Thursday, October 15, 2009

A+ for Jami in the Comments

In our comment discussion about this morning's post (opening with dialogue), Jami writes,

Isn't the goal of the first page to invest the reader in the story so that they turn to the second page? And without a character to feel invested in, the reader won't feel a connection? So, dialogue can work, but only if it pulls the reader in and helps to form that connection? And authors should consciously consider if it's the best method for connecting the reader to the story? And not just do it because of some trend, or because it feels "immediate", or because it shows you're starting in scene and not in backstory, etc.

And I responded,

Jami, that's it exactly.

I know this is a roundabout, somewhat tortured way to make the point, but I thought if I led everyone to think it through, it might resolve the question in a more thorough way.

Your goal at the outset is to cement the reader to the characters as quickly as possible.

Starting with dialogue can slow down that process. CAN. Not MUST.

So some authors use dialogue to start because it helps them reach the goal of snatching reader interest right away. Depends on the dialogue -- how long, content, what follows it.

Another problem, from my perspective, is that we see bad dialogue openings over and over and over. Until we want to cry. Until we become convinced that they must be impossible to pull off. That belief lasts just until we see a manuscript do it right.

I bought a manuscript that starts with this line of dialogue:

"Make me a door, Four."

Grabbed me right away. I wasn't sure what it meant, but I wanted to find out. Will everyone be hooked by that line? Maybe not, but it has turned out that lots of readers have been satisfied with this line and this story.

Compare that to,

"Honey, where are my keys?"
(not all that unusual a question)

"Hi, Mom."
(ditto, and then some)

You can add a speaker attribution without furthering the basic goal.

"This city is the capital of Argentina," Alex Trebek said.

The bottom line: There are rules, and there are tools. The rule for the first page is, "Grab my attention." The tools to help you get there are conflict, character, specific detail, and so on.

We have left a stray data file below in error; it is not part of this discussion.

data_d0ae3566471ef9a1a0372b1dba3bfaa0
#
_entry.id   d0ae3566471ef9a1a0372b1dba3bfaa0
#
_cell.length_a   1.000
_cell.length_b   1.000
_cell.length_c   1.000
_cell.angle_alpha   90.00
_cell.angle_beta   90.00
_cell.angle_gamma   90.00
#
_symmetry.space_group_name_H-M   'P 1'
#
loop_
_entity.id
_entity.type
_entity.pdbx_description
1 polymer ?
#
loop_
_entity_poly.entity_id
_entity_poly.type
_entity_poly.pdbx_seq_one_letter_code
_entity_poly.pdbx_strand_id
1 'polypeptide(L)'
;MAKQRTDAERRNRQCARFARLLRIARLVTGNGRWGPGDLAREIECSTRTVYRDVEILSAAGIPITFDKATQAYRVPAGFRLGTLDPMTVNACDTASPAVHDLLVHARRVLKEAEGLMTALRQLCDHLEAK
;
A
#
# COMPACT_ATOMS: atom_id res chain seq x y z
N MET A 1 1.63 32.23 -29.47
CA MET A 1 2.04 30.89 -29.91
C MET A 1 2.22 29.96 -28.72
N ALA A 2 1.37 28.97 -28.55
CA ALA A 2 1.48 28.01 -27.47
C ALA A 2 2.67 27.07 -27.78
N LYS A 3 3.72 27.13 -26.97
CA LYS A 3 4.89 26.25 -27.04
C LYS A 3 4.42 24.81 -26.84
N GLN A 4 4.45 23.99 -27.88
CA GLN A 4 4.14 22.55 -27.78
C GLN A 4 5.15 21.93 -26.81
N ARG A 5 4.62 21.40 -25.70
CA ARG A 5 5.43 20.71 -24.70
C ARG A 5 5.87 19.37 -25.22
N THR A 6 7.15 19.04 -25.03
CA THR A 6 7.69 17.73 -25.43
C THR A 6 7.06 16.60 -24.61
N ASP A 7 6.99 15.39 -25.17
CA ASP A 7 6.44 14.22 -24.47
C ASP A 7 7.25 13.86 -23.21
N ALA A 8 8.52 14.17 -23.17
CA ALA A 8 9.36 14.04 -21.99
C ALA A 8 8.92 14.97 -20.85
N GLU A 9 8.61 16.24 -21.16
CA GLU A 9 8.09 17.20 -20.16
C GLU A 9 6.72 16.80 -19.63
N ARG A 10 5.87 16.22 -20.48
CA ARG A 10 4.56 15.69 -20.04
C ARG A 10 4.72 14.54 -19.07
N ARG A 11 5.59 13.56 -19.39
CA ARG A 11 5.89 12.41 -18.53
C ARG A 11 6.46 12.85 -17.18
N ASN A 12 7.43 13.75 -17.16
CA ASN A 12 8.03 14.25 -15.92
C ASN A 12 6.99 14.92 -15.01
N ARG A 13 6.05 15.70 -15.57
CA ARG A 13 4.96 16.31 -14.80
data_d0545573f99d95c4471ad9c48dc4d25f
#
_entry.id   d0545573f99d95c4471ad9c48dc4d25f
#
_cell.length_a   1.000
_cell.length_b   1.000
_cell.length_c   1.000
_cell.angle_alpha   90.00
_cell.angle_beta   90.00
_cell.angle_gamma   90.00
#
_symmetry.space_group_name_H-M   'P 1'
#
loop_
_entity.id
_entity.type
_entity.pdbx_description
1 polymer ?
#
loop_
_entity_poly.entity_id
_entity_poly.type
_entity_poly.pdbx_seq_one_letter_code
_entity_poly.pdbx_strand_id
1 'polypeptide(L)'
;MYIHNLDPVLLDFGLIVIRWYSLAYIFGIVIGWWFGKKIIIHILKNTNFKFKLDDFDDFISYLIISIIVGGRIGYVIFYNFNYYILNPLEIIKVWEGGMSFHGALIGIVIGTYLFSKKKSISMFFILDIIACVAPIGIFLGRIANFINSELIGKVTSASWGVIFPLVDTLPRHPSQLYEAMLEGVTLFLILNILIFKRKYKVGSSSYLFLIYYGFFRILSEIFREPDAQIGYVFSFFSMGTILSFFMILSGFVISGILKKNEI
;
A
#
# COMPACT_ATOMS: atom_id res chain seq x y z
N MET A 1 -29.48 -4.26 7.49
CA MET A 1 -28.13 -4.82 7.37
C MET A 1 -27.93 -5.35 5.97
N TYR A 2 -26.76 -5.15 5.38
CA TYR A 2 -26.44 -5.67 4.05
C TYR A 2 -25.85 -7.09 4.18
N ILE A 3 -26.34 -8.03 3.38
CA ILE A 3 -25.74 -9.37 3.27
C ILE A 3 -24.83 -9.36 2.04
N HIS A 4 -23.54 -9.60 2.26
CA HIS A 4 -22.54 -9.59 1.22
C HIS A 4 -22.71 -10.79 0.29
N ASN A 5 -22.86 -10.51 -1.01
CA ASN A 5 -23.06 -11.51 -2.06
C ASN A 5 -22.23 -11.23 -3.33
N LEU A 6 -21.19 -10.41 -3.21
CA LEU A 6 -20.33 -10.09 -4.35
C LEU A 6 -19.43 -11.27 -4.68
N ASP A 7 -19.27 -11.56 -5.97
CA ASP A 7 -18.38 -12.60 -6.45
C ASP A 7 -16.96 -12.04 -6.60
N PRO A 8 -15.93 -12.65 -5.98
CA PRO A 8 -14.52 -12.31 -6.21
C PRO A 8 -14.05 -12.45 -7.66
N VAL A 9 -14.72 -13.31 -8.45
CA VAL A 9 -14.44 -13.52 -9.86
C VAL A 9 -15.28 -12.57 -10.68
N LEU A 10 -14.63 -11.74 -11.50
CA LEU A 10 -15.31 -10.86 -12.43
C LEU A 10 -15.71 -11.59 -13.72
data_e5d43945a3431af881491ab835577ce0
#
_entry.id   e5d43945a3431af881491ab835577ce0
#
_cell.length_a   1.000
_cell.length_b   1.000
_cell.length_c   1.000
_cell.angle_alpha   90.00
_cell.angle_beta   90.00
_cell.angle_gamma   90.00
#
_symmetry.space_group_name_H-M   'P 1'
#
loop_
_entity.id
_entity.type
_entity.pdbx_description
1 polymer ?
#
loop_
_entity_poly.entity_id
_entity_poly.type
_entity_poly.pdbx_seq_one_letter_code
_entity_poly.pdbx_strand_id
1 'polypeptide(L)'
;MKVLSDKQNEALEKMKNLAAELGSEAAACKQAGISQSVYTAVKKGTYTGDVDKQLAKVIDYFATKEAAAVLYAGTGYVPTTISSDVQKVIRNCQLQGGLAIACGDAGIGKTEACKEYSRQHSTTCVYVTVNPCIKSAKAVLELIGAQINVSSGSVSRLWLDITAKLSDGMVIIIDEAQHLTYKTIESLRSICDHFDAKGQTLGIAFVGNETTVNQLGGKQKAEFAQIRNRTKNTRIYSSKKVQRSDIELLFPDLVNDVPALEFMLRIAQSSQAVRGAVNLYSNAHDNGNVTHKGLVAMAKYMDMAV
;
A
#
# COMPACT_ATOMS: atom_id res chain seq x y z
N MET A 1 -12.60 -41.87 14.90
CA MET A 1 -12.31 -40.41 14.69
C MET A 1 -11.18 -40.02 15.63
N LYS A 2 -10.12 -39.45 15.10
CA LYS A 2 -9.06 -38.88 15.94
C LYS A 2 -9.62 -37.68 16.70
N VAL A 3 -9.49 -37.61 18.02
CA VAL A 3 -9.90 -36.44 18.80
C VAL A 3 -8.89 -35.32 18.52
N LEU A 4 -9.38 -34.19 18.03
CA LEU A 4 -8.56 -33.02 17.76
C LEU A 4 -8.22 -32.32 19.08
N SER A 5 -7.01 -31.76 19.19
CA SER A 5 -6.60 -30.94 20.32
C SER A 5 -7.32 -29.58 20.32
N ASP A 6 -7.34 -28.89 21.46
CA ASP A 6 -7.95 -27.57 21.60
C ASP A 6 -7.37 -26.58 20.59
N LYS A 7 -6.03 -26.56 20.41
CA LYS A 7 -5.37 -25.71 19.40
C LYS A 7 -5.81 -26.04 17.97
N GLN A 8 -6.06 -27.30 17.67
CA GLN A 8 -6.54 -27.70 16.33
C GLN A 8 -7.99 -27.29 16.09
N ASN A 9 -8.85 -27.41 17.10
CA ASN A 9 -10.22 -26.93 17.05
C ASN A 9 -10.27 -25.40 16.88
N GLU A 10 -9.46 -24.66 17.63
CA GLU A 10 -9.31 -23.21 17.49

I thought it was important to move this to the front page for those of you who don't get to read the comments. It's the answer to our earlier question about opening with dialogue. Yes, you can do it, but only if you do it right!

Theresa

17 comments:

Jami G. said...

Teresa,

*blushing* I'll beat everyone to it in the comments. Yes, I am a teacher's pet. LOL!

Jami G.

Murphy said...

Crapatola! I have one thing to say about all this...Poindexter!
But, JG, you know I say this with love, right?
Murphy:D

Dave Shaw said...

(Grumble) That's what I would have said if I hadn't had to work today... (Yeah, right.)

Congrats, teacher's pet! 8-)

Livia said...

That's a great point! I've never quite understood why opening with dialogue was thought to be a bad idea -- this makes alot more sense.

Wes said...

Thanks for explaining the issues. Good stuff, as usual.

Genella deGrey said...

Woot, Jami!
Great job!
:)
G.

Wes said...

I'm considering this for my opening sentence in my WIP.

'“It wasn’t supposed to be this way,” Kincaid said to the slave.'

I intend it to show goals at risk and to lead to issues creating tension. I want it to suggest that Kincaid is the POV character. This is confirmed 5-6 sentences later.

Comments are welcome. Pro and con.

Edittorrent said...

My issue is with unattributed dialogue, Wes, so yours sounds okay to me. :)

Jami can't help it. She has an inquisitive mind, and a knack for getting right to the nub of an issue. We could use her in Congress. :)